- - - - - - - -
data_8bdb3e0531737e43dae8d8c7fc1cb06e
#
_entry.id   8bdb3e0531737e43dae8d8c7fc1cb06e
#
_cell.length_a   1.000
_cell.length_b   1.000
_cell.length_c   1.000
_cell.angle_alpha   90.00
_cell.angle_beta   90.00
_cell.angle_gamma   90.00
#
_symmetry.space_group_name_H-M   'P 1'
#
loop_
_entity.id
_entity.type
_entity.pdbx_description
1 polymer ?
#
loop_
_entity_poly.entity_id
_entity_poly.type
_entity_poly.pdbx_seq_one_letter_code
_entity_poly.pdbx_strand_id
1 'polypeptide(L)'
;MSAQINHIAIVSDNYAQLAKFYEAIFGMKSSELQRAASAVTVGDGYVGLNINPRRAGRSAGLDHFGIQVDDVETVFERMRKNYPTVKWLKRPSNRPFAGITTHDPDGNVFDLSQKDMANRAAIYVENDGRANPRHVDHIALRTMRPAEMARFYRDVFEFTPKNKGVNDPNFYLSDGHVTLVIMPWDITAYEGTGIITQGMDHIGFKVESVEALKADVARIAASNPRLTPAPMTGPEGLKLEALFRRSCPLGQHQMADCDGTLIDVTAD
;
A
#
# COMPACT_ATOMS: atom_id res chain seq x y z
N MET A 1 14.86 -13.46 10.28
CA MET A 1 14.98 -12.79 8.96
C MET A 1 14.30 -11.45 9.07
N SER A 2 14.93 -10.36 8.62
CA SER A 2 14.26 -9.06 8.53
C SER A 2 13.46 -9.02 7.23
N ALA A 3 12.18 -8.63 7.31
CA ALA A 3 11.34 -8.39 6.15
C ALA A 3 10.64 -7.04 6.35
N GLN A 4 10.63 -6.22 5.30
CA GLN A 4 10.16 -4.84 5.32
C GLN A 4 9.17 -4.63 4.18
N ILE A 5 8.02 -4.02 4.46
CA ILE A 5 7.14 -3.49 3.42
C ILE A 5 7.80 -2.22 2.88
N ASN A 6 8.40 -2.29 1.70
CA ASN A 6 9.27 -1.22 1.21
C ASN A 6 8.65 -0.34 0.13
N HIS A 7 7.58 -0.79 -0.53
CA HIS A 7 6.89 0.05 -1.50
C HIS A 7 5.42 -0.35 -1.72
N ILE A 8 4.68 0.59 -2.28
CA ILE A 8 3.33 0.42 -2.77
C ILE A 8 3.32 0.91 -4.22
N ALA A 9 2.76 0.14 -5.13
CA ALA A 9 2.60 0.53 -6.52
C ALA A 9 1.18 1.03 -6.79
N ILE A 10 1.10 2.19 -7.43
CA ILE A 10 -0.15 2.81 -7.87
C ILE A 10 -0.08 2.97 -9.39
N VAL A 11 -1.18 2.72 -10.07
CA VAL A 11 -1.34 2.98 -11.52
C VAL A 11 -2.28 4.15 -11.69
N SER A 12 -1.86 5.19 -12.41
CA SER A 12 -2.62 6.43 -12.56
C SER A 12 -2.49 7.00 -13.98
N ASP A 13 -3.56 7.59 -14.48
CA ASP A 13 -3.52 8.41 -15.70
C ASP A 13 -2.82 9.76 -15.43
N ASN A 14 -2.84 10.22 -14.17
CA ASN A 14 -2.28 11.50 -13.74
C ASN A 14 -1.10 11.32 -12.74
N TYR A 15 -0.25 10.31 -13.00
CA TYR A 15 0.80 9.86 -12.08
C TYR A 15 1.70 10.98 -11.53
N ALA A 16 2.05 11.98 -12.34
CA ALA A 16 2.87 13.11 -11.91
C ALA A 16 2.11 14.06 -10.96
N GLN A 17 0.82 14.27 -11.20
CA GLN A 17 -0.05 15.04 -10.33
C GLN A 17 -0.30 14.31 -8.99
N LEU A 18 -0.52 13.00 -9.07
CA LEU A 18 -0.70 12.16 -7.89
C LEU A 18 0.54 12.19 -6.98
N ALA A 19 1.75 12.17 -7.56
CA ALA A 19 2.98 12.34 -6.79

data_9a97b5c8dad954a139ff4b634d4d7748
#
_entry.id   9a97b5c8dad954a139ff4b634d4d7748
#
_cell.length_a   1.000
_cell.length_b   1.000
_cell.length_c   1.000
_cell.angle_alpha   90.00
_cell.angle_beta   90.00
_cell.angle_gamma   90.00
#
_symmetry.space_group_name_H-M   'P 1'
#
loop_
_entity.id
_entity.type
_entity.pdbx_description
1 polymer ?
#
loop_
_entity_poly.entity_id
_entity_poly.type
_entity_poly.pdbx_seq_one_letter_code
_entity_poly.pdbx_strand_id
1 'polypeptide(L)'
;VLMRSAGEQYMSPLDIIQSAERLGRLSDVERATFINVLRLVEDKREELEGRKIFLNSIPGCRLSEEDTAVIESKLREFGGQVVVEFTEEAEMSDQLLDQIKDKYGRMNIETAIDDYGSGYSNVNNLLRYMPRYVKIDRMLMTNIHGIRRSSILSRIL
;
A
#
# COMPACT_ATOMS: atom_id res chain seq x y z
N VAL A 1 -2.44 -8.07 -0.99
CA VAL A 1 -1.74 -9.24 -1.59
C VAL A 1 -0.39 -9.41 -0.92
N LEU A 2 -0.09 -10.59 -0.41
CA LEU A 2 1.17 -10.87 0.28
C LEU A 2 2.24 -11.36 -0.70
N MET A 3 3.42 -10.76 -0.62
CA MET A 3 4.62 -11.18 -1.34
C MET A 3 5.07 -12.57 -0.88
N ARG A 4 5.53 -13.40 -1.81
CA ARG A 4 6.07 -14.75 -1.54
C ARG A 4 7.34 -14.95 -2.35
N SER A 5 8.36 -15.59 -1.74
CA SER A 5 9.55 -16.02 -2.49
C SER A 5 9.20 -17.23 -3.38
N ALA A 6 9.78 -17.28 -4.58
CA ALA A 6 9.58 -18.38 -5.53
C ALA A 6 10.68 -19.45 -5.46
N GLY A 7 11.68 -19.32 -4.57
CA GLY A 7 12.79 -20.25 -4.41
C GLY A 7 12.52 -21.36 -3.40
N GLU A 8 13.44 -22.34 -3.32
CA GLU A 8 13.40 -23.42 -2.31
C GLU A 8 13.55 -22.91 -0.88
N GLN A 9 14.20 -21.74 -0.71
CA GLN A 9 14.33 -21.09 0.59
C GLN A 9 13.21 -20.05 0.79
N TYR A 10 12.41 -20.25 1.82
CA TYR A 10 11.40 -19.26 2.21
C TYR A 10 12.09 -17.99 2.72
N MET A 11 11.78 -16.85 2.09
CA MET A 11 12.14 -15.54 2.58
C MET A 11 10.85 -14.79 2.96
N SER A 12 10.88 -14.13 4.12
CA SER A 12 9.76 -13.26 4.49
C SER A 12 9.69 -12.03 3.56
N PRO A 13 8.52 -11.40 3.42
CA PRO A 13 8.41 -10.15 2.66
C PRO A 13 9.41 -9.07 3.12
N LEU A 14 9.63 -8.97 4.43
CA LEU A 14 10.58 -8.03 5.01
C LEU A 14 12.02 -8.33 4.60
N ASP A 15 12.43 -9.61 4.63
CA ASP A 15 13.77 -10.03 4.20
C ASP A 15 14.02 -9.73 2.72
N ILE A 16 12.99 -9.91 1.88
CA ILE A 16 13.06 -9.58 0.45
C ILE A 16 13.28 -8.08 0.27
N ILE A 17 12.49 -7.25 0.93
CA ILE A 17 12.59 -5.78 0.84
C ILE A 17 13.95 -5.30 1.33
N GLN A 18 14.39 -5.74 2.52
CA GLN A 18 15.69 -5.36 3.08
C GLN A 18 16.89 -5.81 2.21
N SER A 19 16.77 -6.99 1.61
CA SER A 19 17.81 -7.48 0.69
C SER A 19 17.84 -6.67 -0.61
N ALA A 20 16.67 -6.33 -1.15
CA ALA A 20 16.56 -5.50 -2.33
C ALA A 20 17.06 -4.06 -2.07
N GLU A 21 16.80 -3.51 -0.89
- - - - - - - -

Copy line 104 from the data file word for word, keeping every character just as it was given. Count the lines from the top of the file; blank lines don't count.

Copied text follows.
1 polymer ?